September 23, 2021 | By Joyce DiMascio

Save Victorian Events founder Simon Thewlis says the Victorian Government is actively consulting the industry on the insurance model for events cancelled due to COVID-19.

Getting appropriate insurance support from Governments is one of the key issues on the table with state and federal governments across the country.

Thewlis said the industry talks regarding the insurance needs of the Victorian events sector were being discussed with the Department of Jobs, Precincts and Regions, the super agency that includes the Tourism, Events and Visitor Economy (TEVE) branch. The TEVE branch is responsible for strengthening the profile of tourism and events across government and influencing reforms and economic outcomes for the sector.

Thewlis said that the insurance requirements of business events were different to those of the ticketed entertainment industry, so it was important to get the detail right.

He said due to the campaigning and research of Save Victorian Events there was now more awareness of the events industry.

Significant mainstream media coverage and active engagement of Members of Parliament following the recent release of its COVID-19 impacts survey have helped get more cut-through.

Thewlis said the research was critically important and provided good data with which to engage parliamentarians and government agencies.

He told micenet that Save Victorian Events was continuing to make representations on behalf of the industry.

This week it was briefing federal Treasury officials about the research released recently. Last week, the tourism advisor of Federal Minister for Trade, Tourism and Investment, Dan Tehan was also briefed.

Thewlis said that over recent weeks “a fair bit had happened” and there was more awareness that the events industry “was in strife”.

The roadmap to reopening announced by the Victorian Government last week shows a growing recognition of the importance of events – both face-to-face and virtual, he said.

Thewlis confirmed an important change to Victoria’s current lockdown restrictions.

“Five people are allowed at an event venue – including a business/conference venue or facility or a virtual event studio – to broadcast an event. It can be a business event or a music or entertainment event or the like”.

He said another potentially positive development for the industry was that the Liberal party leadership change in Victoria had resulted in the new deputy leader of the party, David Southwick, being appointed Shadow Minister for the Events Industry.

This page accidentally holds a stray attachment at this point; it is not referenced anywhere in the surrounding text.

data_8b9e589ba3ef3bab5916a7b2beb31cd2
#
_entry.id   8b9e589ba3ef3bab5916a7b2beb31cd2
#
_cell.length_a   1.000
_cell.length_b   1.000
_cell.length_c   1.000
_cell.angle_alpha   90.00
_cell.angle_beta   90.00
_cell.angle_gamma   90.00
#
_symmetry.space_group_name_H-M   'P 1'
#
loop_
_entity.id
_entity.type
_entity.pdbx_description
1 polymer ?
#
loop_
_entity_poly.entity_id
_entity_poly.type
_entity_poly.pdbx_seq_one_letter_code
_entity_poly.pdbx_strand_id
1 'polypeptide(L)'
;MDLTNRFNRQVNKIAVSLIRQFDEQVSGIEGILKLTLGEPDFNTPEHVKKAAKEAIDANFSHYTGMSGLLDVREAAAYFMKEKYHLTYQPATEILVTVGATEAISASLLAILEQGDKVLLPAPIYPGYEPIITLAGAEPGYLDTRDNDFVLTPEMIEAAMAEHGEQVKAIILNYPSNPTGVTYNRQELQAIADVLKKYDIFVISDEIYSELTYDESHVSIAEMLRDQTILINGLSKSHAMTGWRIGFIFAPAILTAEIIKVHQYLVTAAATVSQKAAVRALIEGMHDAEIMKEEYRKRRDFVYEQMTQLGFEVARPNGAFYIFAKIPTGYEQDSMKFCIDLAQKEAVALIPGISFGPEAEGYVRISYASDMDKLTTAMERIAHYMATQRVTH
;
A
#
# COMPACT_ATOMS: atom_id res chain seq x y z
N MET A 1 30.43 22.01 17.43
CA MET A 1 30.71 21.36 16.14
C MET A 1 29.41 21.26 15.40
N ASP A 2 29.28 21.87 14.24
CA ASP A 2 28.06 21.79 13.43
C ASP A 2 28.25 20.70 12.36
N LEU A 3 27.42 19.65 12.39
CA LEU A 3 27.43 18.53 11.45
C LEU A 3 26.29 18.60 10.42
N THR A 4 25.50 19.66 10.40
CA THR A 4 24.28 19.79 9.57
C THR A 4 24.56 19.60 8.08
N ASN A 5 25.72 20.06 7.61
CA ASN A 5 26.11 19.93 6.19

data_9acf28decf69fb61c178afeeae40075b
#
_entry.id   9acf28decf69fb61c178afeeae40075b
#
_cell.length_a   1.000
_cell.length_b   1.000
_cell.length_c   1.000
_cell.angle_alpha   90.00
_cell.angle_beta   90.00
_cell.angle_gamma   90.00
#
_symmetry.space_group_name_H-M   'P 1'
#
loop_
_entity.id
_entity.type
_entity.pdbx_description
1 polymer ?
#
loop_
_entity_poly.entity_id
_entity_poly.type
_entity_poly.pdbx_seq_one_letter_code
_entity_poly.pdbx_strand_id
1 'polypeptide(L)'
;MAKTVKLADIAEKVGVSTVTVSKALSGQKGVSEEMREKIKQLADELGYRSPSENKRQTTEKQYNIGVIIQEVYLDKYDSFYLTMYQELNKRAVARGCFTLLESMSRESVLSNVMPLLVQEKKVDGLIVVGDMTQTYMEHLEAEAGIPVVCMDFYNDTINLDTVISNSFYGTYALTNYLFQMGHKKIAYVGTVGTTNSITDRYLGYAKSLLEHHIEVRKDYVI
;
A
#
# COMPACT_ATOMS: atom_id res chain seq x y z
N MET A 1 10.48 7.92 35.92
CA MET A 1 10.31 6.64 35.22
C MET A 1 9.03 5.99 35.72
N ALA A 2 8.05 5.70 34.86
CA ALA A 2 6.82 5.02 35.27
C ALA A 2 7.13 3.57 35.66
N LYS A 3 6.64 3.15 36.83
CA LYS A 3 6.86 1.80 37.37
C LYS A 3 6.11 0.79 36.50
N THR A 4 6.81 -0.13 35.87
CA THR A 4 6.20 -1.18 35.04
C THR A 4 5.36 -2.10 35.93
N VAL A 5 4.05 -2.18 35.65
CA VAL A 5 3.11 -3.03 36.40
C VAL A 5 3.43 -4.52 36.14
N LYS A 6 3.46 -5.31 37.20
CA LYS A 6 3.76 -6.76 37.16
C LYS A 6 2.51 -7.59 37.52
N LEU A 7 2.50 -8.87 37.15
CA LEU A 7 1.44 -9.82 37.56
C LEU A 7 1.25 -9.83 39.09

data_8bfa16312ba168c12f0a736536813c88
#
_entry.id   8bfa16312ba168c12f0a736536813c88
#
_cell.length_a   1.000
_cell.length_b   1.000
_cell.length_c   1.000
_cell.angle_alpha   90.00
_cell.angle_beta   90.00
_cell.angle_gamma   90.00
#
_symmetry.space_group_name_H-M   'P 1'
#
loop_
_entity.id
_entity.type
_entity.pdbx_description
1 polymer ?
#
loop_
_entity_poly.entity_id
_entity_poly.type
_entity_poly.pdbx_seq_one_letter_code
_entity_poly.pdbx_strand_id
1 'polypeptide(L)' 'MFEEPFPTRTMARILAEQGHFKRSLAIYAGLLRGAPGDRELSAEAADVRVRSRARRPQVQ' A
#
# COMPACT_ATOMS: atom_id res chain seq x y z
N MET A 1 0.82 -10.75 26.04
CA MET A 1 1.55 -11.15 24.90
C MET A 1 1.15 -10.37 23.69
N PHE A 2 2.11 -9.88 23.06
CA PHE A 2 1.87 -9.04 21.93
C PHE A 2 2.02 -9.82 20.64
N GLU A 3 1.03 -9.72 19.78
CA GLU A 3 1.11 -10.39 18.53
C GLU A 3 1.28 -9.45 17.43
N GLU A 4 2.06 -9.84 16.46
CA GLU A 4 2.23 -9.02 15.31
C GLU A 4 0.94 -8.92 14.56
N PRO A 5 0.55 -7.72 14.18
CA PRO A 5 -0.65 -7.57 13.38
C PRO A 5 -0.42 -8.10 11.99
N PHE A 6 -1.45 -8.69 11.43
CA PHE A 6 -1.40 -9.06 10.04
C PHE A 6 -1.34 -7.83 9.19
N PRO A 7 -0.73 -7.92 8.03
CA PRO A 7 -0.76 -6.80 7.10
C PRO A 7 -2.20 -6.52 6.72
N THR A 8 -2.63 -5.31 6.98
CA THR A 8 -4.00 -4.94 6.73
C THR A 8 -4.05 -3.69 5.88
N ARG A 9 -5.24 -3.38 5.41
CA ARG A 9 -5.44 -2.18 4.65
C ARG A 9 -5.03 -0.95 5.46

“Southwick was involved in the events industry before going into Parliament, so knows our industry well.  He has been a great supporter of the events industry through this crisis.

“In Victoria we have a Minister for Tourism and Major Events – so the focus has always been on major events and using events to help tourism.  The Opposition has decided to have a Shadow Minister for the Events Industry to highlight the importance of the whole events industry, and that events play a really important role in Victoria that goes far beyond tourism,” Thewlis said.

In relation to the reopening roadmap, Thewlis said, “While we’d prefer more people to be allowed, this is a start which will help more virtual events to happen until the next stage of opening up. We will certainly be continuing to work to try to get the numbers increased.

“This also marks a growing understanding within government of the important role that events – including virtual events – play in helping organisations to really engage with their teams, their stakeholders and their communities. And that this is critically important in challenging times.

“We appreciate the very active support of a number of people in the Victorian government to get this across the line,” Thewlis said.

Save Victorian Events says it has the key group representing the broader event industry throughout the crisis with 2,350 people from 930 business participating in the campaign.